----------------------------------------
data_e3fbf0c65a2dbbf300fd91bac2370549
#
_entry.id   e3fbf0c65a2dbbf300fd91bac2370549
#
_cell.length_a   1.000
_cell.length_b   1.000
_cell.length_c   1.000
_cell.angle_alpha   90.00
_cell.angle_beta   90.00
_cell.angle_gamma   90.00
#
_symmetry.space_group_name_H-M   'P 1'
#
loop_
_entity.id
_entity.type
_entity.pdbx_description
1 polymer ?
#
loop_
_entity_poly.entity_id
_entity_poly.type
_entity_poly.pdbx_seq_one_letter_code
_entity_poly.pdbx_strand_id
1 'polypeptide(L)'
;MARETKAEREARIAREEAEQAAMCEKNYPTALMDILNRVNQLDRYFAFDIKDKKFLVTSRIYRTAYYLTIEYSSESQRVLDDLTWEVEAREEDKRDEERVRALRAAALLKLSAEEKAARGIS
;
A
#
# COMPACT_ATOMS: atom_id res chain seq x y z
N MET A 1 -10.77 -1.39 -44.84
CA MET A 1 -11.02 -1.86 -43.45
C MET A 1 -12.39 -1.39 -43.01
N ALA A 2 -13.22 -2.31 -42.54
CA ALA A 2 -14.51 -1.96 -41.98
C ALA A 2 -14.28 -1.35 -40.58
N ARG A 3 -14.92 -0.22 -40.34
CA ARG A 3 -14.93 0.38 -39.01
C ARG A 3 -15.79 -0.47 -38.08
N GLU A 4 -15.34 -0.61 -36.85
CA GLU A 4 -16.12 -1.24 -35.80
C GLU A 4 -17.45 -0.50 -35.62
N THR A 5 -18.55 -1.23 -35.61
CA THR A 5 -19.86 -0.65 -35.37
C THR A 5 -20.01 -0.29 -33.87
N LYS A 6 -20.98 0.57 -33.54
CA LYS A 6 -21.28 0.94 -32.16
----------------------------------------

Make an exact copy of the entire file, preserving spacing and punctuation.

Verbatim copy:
data_e3fbf0c65a2dbbf300fd91bac2370549
#
_entry.id   e3fbf0c65a2dbbf300fd91bac2370549
#
_cell.length_a   1.000
_cell.length_b   1.000
_cell.length_c   1.000
_cell.angle_alpha   90.00
_cell.angle_beta   90.00
_cell.angle_gamma   90.00
#
_symmetry.space_group_name_H-M   'P 1'
#
loop_
_entity.id
_entity.type
_entity.pdbx_description
1 polymer ?
#
loop_
_entity_poly.entity_id
_entity_poly.type
_entity_poly.pdbx_seq_one_letter_code
_entity_poly.pdbx_strand_id
1 'polypeptide(L)'
;MARETKAEREARIAREEAEQAAMCEKNYPTALMDILNRVNQLDRYFAFDIKDKKFLVTSRIYRTAYYLTIEYSSESQRVLDDLTWEVEAREEDKRDEERVRALRAAALLKLSAEEKAARGIS
;
A
#
# COMPACT_ATOMS: atom_id res chain seq x y z
N MET A 1 -10.77 -1.39 -44.84
CA MET A 1 -11.02 -1.86 -43.45
C MET A 1 -12.39 -1.39 -43.01
N ALA A 2 -13.22 -2.31 -42.54
CA ALA A 2 -14.51 -1.96 -41.98
C ALA A 2 -14.28 -1.35 -40.58
N ARG A 3 -14.92 -0.22 -40.34
CA ARG A 3 -14.93 0.38 -39.01
C ARG A 3 -15.79 -0.47 -38.08
N GLU A 4 -15.34 -0.61 -36.85
CA GLU A 4 -16.12 -1.24 -35.80
C GLU A 4 -17.45 -0.50 -35.62
N THR A 5 -18.55 -1.23 -35.61
CA THR A 5 -19.86 -0.65 -35.37
C THR A 5 -20.01 -0.29 -33.87
N LYS A 6 -20.98 0.57 -33.54
CA LYS A 6 -21.28 0.94 -32.16